Once a single dwelling, now sub-divided and offering the larger section of this truly unique semi-detached home set within the grounds of an iconic National Trust site. Offering splendid views over the valley, surrounding countryside and backing onto National trust woodland, this family home offers spacious and practical accommodation with an enviable and secluded spot. The property is believed to date back 200 years when it was historically two cottages. In recent times, the property has been one single dwelling and in 2020 was split back into two dwellings with now the opportunity to buy the East and Central part of Buzzard House. With period features including exposed beams, flagstone floors, fireplaces, window shutters and a stunning solid oak galleried landing area, but also benefitting from modern conveniences such as a zoned central heating system plus 1.8kw PV solar panels and solar thermal tubes providing green energy for hot water and electricity. The accommodation comprises two large reception rooms, the drawing room enjoying the vaulted ceiling and oak gallery, dining room, large farmhouse style kitchen with bespoke, hand-made units, large utility/boot room, walk-in pantry, store and cloak room to the ground floor. The first floor comprises five double bedrooms, one which is currently used as a home office, a fully-tiled wet room, and further family bathroom.
The property is approached via a stunning tree lined driveway (c1.6km in length) via the main Tyntesfield entrance and sits in private grounds approaching 1.5 acres which include a rear walled garden, orchard, herb garden and detached stone barn in addition to other outbuildings. The property is entered via a five bar gate with gravel driveway providing private parking for several vehicles. A further five-bar gate gives access to the front of the property with level lawn and patio area to enjoy the superb views from. Steps here lead down to the orchard containing a variety of fruit trees. A stone-arched doorway lead to a side courtyard and covered porchway with side access into the kitchen and from here steps lead up to a raised and sheltered herb garden and patio area. From here further steps lead up to a walled garden laid to lawn with crab apple hedging and rear gate straight into National Trust land.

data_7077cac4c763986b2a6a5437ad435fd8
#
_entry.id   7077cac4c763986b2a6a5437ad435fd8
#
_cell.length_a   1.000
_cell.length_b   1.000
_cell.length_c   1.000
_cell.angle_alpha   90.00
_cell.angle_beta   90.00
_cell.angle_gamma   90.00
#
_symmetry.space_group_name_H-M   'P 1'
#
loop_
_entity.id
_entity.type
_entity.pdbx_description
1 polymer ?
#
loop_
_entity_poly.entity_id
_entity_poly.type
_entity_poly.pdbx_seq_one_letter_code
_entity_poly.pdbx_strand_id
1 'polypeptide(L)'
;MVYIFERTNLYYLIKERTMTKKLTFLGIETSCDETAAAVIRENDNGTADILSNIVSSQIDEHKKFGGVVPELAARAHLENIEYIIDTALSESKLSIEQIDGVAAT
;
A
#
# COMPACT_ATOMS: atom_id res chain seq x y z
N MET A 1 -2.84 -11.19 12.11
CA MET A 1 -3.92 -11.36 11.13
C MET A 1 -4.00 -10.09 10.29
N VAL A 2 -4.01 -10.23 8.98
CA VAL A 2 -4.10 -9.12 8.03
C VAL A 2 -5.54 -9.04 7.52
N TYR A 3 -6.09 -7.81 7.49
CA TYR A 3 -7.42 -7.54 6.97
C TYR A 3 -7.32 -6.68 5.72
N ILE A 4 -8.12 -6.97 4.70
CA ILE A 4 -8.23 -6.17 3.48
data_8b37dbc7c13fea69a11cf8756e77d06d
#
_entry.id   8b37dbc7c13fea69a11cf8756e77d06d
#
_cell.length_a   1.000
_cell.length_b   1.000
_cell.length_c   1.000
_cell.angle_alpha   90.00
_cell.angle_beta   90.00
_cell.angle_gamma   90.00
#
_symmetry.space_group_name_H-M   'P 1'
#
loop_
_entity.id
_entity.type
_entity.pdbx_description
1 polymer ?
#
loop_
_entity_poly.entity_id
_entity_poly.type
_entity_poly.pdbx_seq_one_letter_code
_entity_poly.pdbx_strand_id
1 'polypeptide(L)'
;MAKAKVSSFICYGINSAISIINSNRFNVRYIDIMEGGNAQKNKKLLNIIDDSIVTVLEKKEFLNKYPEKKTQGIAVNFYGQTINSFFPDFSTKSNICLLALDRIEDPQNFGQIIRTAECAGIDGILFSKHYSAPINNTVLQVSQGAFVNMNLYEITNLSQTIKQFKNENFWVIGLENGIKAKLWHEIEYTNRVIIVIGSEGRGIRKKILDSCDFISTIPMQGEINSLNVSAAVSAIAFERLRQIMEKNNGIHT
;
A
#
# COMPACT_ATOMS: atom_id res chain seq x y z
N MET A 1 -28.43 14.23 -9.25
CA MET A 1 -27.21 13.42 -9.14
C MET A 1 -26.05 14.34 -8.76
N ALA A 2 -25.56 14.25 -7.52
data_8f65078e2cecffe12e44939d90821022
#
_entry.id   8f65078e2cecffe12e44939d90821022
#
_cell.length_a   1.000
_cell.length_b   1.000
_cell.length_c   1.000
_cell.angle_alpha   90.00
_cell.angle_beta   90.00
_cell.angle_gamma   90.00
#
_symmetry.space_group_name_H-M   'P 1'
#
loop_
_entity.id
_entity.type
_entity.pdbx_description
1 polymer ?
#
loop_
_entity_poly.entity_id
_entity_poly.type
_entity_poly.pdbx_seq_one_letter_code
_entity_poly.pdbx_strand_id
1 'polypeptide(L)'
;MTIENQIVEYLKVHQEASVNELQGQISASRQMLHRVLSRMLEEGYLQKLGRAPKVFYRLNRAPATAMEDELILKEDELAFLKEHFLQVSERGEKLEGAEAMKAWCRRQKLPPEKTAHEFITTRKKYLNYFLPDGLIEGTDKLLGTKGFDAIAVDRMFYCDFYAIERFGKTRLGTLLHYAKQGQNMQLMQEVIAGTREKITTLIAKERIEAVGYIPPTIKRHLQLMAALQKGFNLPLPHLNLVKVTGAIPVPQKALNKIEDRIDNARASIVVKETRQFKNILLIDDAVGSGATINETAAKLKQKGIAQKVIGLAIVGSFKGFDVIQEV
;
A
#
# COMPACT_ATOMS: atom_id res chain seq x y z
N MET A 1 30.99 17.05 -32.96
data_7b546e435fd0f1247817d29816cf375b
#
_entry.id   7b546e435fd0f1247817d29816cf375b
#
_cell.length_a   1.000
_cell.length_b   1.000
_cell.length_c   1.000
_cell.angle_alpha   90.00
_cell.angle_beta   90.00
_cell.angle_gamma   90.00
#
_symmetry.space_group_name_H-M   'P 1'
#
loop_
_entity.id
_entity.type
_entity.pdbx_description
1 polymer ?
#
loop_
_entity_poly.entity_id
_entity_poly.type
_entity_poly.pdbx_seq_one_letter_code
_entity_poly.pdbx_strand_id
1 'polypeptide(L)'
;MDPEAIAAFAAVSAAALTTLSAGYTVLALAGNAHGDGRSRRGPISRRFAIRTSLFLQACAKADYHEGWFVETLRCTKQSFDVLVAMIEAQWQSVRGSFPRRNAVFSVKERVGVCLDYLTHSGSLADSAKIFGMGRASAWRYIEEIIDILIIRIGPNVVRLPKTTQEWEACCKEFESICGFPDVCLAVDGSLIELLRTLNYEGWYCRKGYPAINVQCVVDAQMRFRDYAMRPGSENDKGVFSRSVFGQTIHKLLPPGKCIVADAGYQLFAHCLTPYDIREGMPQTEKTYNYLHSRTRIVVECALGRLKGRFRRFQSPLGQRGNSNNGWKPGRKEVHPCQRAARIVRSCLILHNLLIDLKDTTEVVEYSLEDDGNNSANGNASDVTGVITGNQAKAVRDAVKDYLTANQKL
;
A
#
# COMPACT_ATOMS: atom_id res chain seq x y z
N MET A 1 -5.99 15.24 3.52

The largest of the outbuildings is a detached stone barn. Split into three, the largest part currently used as a garage with adjacent stable block and hay loft over and then further tool shed with mezzanine storage level above. There is also a further shed accessed via the side. The side courtyard you will find a stone building housing the oil tank and further workshop
Wraxall is a rural village set in unspoiled open countryside but within close proximity of Bristol City Centre and cosmopolitan Clifton Village. Nearby Nailsea offers a comprehensive range of amenities including a modern shopping centre with a Waitrose and Tesco supermarket and good schooling of all grades, though there are many private sector schools in the area, the nearest being The Downs School. Leisure pursuits are well catered for with good sporting and recreational facilities, various sports centres and three country clubs within easy reach. Several challenging golf courses are at hand including Bristol & Clifton, Long Ashton, Tickenham and Clevedon. For walkers, cyclists and equestrian enthusiasts there are numerous beautiful walks and bridleways taking in the glorious North Somerset countryside and a designated cycle path with links into Bristol are close by. Within easy walking distance there is a public house, The Battle Axes, which is a Freehouse serving high quality food, located in a beautiful Grade II building.
National Trust Site; Tyntesfield
Set within the stunning grounds of Tyntesfield estate is a Victorian Gothic Revival house which is a Grade I listed building named after the Tynte baronets, who had owned estates in the area since about 1500. The location was formerly that of a 16th-century hunting lodge, which was used as a farmhouse until the early 19th century. In the 1830s a Georgian mansion was built on the site, which was bought by English businessman William Gibbs, whose huge fortune came from guano used as fertilizer. In the 1860s Gibbs had the house significantly expanded and remodelled; a chapel was added in the 1870s. The Gibbs family owned the house until the death of Richard Gibbs in 2001.